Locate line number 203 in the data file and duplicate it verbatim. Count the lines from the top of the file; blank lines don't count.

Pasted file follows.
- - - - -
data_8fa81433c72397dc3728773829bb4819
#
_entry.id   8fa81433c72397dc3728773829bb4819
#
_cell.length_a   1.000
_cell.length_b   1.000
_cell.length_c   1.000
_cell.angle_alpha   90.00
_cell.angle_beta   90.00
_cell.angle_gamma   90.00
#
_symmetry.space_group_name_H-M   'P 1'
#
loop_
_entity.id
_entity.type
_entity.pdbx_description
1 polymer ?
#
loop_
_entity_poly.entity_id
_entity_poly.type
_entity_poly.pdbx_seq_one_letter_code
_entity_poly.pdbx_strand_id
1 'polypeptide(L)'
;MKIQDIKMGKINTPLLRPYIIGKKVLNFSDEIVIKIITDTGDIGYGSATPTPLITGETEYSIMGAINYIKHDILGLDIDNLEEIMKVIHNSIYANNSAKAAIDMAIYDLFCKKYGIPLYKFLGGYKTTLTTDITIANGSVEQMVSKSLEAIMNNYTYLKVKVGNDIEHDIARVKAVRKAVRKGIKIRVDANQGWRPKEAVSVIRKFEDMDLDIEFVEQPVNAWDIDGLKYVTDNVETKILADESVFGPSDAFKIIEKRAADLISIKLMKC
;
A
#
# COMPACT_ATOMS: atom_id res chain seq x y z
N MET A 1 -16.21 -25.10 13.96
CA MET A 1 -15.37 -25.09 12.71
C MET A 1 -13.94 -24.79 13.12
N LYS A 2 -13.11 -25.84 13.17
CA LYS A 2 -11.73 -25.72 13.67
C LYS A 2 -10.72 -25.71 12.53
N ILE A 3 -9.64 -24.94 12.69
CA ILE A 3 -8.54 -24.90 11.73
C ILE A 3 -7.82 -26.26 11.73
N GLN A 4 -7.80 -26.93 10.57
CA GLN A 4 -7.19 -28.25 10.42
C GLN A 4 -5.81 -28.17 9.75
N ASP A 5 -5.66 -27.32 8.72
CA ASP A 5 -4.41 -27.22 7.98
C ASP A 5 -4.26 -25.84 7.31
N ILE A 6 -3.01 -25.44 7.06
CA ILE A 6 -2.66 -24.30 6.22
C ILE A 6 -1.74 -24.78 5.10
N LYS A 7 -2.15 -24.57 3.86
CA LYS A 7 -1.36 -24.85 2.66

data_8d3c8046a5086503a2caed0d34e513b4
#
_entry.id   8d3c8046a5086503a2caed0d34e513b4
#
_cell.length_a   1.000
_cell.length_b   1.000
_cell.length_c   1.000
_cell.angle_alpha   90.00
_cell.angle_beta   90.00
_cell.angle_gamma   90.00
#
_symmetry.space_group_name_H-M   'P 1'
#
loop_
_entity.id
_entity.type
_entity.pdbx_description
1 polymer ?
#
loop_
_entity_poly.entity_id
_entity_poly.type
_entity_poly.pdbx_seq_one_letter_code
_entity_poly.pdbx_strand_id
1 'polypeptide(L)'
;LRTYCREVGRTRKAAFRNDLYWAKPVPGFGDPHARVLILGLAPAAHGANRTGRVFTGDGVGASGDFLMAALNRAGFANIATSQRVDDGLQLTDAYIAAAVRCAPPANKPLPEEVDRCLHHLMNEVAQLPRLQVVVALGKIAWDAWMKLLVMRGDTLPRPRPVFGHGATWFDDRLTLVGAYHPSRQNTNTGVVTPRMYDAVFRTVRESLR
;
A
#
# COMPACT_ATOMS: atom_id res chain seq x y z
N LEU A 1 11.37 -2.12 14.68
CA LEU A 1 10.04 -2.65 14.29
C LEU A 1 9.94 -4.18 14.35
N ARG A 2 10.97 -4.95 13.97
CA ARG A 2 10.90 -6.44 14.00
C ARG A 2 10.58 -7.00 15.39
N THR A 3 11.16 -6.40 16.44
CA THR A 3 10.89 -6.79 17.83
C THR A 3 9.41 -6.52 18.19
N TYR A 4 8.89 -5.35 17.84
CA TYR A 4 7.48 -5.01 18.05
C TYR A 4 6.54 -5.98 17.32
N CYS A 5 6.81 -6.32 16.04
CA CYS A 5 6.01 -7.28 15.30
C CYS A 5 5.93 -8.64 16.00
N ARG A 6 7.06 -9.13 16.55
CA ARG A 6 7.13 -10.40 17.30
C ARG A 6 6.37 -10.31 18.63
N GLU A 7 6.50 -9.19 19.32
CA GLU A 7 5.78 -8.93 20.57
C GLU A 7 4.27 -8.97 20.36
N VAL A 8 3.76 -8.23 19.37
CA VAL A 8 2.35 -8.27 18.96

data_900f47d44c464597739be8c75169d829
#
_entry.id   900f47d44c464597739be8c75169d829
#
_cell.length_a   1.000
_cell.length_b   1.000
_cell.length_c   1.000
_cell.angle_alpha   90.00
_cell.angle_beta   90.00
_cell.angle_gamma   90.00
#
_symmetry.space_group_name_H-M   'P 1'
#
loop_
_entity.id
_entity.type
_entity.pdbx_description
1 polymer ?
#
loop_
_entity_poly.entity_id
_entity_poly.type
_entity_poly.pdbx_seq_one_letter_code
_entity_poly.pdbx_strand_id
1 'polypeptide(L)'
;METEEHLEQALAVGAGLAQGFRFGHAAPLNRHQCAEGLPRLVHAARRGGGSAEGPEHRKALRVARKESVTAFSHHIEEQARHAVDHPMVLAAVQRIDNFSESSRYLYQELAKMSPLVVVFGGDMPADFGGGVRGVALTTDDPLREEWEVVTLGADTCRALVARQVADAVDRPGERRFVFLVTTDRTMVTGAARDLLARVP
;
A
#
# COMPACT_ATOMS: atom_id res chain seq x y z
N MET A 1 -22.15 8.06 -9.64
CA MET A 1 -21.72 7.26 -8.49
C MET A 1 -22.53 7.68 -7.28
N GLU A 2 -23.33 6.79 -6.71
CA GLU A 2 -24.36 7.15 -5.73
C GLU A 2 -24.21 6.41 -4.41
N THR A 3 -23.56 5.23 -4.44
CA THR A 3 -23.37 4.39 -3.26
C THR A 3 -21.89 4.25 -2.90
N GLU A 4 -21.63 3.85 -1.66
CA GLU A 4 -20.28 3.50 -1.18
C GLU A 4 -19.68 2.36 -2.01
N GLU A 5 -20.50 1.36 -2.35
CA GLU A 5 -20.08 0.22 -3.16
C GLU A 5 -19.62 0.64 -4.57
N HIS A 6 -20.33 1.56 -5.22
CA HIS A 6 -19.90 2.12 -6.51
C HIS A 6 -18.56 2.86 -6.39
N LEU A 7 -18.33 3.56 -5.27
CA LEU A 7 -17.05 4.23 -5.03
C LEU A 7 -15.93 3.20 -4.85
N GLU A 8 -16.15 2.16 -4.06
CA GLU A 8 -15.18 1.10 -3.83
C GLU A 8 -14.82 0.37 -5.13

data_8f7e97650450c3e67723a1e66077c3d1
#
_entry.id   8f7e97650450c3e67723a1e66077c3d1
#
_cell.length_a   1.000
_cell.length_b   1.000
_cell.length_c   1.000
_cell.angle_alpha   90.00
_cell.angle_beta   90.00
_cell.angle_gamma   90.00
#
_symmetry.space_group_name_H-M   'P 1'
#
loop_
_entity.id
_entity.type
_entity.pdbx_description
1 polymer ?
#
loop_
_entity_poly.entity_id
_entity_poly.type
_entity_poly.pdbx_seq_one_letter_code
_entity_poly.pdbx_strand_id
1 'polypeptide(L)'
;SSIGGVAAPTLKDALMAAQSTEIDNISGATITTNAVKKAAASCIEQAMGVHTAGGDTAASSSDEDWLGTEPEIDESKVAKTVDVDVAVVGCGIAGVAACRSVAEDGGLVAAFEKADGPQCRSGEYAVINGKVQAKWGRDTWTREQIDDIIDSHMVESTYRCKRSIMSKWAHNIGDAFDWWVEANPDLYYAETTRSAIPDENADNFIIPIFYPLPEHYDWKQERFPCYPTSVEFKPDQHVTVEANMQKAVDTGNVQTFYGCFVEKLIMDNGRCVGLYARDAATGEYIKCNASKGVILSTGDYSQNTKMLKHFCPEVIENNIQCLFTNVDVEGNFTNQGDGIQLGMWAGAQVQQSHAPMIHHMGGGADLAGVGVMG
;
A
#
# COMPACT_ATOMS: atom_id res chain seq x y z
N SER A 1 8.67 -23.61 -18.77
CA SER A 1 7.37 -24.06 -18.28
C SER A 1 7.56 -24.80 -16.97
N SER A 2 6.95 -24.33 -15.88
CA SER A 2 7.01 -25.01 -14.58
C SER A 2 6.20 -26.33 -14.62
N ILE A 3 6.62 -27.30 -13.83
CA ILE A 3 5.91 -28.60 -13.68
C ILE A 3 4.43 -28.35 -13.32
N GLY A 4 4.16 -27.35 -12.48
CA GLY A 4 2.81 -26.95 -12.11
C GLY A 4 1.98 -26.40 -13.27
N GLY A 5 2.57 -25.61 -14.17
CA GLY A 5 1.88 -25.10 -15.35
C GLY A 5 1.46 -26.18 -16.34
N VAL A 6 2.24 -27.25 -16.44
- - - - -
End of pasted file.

N VAL A 6 2.24 -27.25 -16.44